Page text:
The already over-supplied UK ad agency sector is about to get even more crowded. Amid more expected takeovers and mergers next year there will be at least four new “serious” players in the market – established overseas agencies, all with more than 15 years experience, operating in London for the first time. Some observers suggest the four, the US agencies Wieden & Kennedy and Fallon McElligott plus the Bates-owned Australian shop Campaign Palace and Scholz & Friends from Germany, could become top 20 agencies within just three years. That would represent the most dramatic shake-up in the middle rankings of the agency league table for a number of years. In truth, Scholz & Friends has had a presence in the UK since October, working with existing unnamed German clients, but is pursuing UK and international business from London as of now. Even minimum estimated start-up costs of between 1m and 1.5m is not deterring interest. “A lot of clients I have spoken to are interested in the new arrivals,” says AAR Group managing director Martin Jones. “They are new and different. Clients might not necessarily give them their accounts but they will place them on pitch-lists. Having them on a pitch-list could improve the reputation of the marketing director among his or her peers. “It is only a gut instinct but looking at the top 25 agencies in the next 12 months, some will merge to be replaced by two or three of the newcomers. Agencies like Scholz are coming to London to play on a larger European stage – London is still seen as a centre of excellence for advertising.” That is a view shared by Burtch Drake, president and chief executive of the American Association of Advertising Agencies. “London is clearly the advertising centre for Europe. The UK is the biggest market in Europe. All the big multinationals are doing business there.” Drake even suggests that the two US agencies making the trip are late into the market. “Wieden & Kennedy and Fallon McElligott are among the most famous agencies in the world. They have to do as their predecessors have done and go beyond home territory.” The motivation for that is clear. It is not just because these agencies see London as the “heart of advertising” or even as a “centre of excellence” – that is secondary. They are coming under increasing pressure from clients, globalising their accounts, to handle business beyond their domestic market. Not being able to offer that makes the domestic account in the US or UK or wherever, vulnerable. London is feeling the impact of that more than most markets because so many multinational companies site their European headquarters in the UK. Last year, Wieden & Kennedy lost $50m (31m) of US Nike business to Goodby Silverstein & Partners in San Francisco. It was determined that the same thing would not happen in Europe – a major factor in its decision to open an office in London. It is the same logic that is taking Bartle Bogle Hegarty in the opposite direction by opening a US operation later this year to service its Levi’s account. And it is significant that three of the four agencies moving into the UK share, with BBH, international reputations for creativity. But that is no longer enough for some clients. “I don’t know about Wieden & Kennedy but all of the other three agencies have previously been asked by clients if they have London offices and to handle business outside their domestic markets,” says Scholz & Friends London chief executive Kate Robertson. “We have had to pass up business because we had no London operation,” she adds. “But the step into London is a big one. It may not be easier, but it is simpler to go and set up in Prague, Moscow or Brussels. J Walter Thompson and others may have arrived over 50 years ago but for the latterday raft of agencies it is another story.” Of the new arrivals, two handle BMW work in their domestic markets. This should not trouble WCRS, which holds the car maker’s UK account plus its Land Rover business, too much because of chairman Robin Wight’s famously close relationship with the company. But there will be other agencies, perhaps those which are not picking up as much new business as their financial position dictates, which will be less pleased to see more entrants in the UK. This could accelerate mergers between some players. There is an element of coincidence in the fact that four established agencies, which previously have not had a London presence, are arriving within the space of a few months. But the moves should also be seen in the context of the changing face of the agency market worldwide. Some observers believe there will be just five worldwide agency networks in the future. That may be an exaggeration, but with the acceleration in the globalisation of accounts there will be a fall-out and fewer serious players will be able to operate. In that context, these agencies seem to be acting in the nick of time.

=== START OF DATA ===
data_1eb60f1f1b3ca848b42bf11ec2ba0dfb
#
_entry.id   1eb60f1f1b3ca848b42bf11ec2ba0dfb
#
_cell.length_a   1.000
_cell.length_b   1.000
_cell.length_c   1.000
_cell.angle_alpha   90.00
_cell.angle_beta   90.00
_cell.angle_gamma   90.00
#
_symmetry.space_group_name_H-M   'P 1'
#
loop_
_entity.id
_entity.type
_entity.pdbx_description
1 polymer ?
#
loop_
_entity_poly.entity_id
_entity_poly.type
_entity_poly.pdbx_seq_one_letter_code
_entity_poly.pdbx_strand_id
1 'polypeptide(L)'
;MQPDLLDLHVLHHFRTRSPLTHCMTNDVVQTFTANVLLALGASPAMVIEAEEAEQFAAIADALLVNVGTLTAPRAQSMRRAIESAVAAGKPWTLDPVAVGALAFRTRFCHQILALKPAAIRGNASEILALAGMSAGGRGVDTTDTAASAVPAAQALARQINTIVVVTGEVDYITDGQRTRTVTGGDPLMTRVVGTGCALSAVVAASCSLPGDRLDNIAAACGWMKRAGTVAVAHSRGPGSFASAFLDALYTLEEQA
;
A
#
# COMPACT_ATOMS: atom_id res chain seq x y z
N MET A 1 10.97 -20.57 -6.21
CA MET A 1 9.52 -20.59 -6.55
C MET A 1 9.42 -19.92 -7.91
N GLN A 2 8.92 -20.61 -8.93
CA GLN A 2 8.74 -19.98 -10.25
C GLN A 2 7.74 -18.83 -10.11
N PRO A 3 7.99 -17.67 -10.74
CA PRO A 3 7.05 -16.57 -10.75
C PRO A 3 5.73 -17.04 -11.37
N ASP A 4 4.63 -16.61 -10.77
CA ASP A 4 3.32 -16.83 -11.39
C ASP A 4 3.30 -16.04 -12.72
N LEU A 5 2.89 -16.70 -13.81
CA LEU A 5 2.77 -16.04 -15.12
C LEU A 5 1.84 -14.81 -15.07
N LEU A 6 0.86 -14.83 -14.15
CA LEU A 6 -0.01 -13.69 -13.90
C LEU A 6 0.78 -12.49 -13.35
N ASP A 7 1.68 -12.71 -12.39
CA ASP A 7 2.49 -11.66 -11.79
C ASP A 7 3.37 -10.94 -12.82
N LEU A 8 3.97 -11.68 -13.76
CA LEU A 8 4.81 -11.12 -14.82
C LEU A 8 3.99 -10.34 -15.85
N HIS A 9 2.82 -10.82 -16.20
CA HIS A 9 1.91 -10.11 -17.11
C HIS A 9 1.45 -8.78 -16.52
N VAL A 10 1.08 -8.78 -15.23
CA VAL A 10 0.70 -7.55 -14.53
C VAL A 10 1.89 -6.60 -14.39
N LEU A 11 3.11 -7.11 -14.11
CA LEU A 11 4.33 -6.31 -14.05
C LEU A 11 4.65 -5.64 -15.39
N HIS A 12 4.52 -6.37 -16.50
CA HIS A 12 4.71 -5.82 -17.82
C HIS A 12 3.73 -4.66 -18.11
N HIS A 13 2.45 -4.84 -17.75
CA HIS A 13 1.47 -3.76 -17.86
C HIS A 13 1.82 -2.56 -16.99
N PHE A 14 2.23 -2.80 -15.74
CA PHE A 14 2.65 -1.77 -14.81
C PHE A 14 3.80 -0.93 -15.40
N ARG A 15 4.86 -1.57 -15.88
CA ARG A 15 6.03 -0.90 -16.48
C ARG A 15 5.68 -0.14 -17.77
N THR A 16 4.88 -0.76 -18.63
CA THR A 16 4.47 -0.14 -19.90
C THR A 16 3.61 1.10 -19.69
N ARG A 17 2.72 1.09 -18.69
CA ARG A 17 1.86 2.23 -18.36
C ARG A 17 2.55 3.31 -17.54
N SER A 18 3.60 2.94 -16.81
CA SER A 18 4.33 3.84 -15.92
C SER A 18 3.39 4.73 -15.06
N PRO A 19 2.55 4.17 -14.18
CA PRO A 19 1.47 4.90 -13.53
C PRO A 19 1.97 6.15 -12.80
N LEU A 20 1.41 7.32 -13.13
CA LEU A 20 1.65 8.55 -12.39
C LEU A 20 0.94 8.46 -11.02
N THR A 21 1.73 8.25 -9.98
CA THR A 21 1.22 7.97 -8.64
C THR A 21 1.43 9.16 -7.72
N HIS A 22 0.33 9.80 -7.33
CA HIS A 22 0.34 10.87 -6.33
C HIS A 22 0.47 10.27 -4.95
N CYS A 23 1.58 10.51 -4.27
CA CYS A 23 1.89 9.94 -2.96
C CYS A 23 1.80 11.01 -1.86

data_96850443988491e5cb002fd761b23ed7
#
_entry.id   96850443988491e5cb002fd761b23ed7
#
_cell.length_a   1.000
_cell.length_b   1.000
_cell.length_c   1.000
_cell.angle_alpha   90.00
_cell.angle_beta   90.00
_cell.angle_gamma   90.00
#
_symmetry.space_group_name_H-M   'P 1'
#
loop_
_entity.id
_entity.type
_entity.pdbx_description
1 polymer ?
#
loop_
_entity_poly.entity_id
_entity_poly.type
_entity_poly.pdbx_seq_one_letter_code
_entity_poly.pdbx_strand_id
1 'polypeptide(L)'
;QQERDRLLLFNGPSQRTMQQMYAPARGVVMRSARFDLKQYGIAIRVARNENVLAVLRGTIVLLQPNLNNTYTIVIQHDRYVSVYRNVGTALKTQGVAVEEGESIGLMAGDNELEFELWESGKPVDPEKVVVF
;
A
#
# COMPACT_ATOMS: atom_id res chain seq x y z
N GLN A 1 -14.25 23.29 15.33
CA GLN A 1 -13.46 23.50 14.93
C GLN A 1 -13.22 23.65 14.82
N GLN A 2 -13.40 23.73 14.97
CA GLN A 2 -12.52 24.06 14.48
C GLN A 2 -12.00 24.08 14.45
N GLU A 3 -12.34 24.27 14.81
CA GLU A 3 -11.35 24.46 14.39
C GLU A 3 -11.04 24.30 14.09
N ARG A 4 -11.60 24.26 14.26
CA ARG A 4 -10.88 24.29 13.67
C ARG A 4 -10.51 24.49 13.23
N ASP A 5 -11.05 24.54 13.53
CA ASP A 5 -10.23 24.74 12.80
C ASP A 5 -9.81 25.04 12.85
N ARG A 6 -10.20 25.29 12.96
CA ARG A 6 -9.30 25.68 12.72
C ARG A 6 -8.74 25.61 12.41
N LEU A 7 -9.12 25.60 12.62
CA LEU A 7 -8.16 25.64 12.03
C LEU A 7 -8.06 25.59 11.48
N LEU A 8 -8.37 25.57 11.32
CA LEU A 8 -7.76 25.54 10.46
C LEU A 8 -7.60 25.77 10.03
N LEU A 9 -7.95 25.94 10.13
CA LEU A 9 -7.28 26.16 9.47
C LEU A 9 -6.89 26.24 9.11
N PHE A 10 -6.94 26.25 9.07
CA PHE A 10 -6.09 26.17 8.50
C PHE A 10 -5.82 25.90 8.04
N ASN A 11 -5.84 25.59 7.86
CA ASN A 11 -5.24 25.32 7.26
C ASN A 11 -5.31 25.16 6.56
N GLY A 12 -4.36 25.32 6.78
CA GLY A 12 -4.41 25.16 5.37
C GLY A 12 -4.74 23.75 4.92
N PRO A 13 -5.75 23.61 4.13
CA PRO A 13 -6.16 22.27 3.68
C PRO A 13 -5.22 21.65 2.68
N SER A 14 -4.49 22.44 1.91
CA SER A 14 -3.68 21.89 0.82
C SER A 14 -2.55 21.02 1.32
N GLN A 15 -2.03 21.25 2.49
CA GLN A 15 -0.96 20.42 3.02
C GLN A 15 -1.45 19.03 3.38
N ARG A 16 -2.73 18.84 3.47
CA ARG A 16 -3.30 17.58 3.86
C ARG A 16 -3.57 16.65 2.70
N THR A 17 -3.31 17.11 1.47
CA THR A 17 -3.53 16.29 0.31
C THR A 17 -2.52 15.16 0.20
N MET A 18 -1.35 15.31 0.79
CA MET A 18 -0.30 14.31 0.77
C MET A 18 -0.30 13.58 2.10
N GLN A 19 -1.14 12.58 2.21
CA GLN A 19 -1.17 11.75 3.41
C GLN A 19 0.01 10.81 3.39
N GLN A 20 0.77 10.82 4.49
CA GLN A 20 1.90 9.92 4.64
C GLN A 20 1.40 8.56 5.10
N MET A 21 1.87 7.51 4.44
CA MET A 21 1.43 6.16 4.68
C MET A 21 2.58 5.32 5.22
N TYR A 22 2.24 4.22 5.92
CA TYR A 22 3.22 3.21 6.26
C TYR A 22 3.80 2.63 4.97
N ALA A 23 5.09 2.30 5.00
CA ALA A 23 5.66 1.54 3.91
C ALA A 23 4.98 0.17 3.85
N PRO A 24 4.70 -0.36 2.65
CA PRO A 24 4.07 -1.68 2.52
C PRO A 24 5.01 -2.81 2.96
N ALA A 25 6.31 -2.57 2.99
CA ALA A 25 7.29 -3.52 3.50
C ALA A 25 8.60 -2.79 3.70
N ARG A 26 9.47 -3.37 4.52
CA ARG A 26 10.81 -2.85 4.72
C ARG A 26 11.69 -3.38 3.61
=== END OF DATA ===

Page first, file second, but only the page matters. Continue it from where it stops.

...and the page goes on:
Wieden & Kennedy
Although it intends to open its London office on April 1, Wieden & Kennedy is nobody’s fool. Of all the agencies entering the UK market this year it is arguably in the strongest position, as it already has a 9m account in the bag courtesy of one of its leading clients – Nike. The sportswear company’s decision to move its UK business out of TBWA Simons Palmer (MW November 27 1997) was made specifically on the basis of Wieden & Kennedy finally setting up shop in the UK. There have been rumours about a move to London almost since the agency, with estimated 1996 billings of $625m (390m), set up in Portland, Oregon in 1982 but now it is real. While Wieden & Kennedy director of client services Dave Luhr attributes the opening of the London operation entirely to winning the Nike account, it can also be seen that there is a defensive element to the agency’s expansion. Last spring, it lost $50m (31m) of US Nike business to Goodby Silverstein & Partners, a San Francisco agency. The loss sent shockwaves through the agency and inspired a staff shake-up. It is no surprise, in the light of this, to find the agency investing in Europe, where Nike is experiencing massive expansion. Its global sales are estimated to be worth 5.6bn. With Nike as its signature account, Wieden & Kennedy is under pressure to maintain an international outlook or face more reviews of the business in the future. The London office will initially employ ten people and is expected to be led by one of its senior US creatives – Susan Hoffman or Jim Riswold. However, it will have to diversify out of the Nike business if it is to become a significant player. It will look closely at opportunities from existing major accounts including Microsoft, for which it handles global corporate work, and Coca-Cola. Unlike Fallon McElligott, Wieden & Kennedy already has some non-US offices. Amsterdam employs 115 people and it also has agency relationships in Spain, Italy, Germany and France. It has entered an alliance with McCann-Erickson in Tokyo to service the Microsoft and Nike accounts. “We are not looking to expand elsewhere. We have a few core offices in a few core cities,” says Luhr. Francesca Newland